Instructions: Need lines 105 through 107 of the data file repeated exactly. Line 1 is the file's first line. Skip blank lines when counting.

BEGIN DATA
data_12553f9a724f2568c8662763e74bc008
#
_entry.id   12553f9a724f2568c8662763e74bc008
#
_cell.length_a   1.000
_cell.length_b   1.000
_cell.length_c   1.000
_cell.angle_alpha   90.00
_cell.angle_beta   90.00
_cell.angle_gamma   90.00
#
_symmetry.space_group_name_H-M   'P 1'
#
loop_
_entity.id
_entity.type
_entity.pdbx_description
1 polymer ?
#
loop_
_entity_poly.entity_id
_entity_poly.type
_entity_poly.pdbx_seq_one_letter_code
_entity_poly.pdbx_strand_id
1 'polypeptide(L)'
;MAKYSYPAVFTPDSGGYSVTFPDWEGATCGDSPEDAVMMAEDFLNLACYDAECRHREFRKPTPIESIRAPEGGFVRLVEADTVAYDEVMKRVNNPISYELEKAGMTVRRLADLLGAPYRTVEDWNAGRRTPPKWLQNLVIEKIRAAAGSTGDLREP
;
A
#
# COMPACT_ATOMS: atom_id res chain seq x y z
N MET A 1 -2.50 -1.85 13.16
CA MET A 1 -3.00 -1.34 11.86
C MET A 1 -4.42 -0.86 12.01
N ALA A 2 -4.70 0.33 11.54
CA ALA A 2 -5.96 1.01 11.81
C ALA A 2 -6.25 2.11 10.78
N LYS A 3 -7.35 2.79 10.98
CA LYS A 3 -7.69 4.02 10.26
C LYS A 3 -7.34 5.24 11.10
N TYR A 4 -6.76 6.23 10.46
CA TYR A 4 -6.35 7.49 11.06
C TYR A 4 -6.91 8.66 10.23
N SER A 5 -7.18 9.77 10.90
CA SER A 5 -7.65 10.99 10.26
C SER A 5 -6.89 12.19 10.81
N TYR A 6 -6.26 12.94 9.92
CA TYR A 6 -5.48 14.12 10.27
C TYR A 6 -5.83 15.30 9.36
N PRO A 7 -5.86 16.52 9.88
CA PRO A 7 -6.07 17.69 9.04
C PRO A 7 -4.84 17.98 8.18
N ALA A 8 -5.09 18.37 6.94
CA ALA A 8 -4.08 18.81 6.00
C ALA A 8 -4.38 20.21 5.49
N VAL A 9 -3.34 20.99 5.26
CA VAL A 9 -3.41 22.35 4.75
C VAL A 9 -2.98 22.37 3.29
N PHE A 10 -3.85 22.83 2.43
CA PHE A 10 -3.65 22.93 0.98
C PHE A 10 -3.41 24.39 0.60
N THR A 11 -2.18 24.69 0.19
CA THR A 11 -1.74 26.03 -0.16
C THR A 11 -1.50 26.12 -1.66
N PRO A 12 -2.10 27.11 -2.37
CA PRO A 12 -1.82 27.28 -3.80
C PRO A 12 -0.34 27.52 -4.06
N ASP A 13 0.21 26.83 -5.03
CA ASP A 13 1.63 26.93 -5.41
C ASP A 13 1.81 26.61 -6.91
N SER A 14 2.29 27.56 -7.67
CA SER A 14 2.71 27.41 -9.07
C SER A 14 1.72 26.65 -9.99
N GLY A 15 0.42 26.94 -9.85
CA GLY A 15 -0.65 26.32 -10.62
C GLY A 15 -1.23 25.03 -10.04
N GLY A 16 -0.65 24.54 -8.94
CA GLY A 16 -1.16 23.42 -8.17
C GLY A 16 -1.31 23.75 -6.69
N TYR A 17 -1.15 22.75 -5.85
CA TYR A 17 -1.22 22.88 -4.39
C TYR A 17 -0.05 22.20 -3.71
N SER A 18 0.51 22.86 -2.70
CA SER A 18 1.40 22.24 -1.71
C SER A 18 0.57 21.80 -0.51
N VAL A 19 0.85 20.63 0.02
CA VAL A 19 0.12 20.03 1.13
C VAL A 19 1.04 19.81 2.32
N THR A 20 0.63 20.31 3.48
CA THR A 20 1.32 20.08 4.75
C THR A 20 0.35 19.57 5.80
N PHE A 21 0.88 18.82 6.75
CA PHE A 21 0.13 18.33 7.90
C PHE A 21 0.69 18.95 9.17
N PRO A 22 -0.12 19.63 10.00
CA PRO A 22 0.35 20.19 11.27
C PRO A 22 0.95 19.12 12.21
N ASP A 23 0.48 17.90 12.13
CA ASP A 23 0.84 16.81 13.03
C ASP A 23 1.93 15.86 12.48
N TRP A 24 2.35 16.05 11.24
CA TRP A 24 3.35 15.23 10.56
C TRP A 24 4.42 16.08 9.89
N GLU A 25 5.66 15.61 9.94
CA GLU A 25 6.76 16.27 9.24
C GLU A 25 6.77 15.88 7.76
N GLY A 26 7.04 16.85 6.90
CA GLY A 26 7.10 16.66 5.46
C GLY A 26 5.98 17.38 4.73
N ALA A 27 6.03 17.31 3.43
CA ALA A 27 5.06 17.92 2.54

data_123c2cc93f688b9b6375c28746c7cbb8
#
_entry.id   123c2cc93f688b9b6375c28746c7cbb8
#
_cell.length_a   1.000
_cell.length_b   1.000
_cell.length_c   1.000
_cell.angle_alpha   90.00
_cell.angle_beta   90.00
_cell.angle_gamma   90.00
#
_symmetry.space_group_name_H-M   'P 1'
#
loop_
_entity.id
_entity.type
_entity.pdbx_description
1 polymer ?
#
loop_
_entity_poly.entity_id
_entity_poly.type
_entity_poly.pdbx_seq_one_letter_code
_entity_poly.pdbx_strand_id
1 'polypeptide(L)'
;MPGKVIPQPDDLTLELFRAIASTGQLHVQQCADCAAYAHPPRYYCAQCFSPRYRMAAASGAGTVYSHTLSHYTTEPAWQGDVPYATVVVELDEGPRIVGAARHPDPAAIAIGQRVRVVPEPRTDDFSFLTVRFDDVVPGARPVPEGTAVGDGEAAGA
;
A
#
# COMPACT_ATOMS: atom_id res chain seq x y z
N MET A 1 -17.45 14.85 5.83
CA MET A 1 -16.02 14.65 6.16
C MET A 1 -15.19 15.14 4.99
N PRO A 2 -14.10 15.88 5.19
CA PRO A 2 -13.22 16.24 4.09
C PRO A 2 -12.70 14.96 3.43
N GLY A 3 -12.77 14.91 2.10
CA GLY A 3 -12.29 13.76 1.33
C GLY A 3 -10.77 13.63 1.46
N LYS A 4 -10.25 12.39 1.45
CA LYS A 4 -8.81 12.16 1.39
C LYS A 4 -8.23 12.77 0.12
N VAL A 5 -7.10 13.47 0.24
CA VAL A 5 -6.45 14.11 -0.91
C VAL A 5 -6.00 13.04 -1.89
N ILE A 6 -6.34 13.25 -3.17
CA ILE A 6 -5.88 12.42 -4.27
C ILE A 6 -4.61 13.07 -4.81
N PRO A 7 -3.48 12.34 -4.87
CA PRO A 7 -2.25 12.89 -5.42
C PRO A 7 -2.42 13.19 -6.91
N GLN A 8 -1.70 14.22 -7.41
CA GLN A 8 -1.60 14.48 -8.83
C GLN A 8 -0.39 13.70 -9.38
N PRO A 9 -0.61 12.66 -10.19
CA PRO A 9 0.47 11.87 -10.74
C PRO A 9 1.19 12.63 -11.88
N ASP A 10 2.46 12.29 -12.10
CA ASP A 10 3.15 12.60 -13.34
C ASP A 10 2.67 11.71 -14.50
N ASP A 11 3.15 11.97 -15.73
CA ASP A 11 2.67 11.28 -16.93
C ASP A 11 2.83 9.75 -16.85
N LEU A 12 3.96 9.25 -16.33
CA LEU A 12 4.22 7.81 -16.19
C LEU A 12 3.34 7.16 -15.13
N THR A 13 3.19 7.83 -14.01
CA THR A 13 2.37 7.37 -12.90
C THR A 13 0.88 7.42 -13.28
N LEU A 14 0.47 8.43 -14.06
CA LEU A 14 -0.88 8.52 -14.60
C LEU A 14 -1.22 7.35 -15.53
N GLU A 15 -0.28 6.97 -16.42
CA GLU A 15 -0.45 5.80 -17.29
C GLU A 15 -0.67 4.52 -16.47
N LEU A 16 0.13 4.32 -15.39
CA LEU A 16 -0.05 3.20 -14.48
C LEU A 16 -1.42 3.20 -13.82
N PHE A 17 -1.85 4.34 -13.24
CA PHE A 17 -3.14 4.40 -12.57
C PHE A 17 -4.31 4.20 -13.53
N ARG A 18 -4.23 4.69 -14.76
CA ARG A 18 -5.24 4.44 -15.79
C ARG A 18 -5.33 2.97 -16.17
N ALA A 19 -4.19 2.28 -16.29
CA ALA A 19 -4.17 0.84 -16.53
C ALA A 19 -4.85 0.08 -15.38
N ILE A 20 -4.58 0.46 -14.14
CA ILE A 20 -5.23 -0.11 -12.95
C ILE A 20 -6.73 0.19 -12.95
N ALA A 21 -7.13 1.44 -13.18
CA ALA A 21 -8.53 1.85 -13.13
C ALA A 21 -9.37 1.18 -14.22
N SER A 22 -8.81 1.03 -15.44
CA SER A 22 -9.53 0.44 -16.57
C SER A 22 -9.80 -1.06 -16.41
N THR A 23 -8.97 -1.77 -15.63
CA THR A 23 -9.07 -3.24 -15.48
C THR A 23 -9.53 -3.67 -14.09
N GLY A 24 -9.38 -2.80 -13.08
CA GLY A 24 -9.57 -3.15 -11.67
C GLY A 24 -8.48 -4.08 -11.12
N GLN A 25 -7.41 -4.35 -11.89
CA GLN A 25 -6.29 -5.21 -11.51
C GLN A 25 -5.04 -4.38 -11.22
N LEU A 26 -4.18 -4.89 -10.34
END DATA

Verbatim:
C GLU A 25 6.77 15.88 7.76
N GLY A 26 7.04 16.85 6.90
CA GLY A 26 7.10 16.66 5.46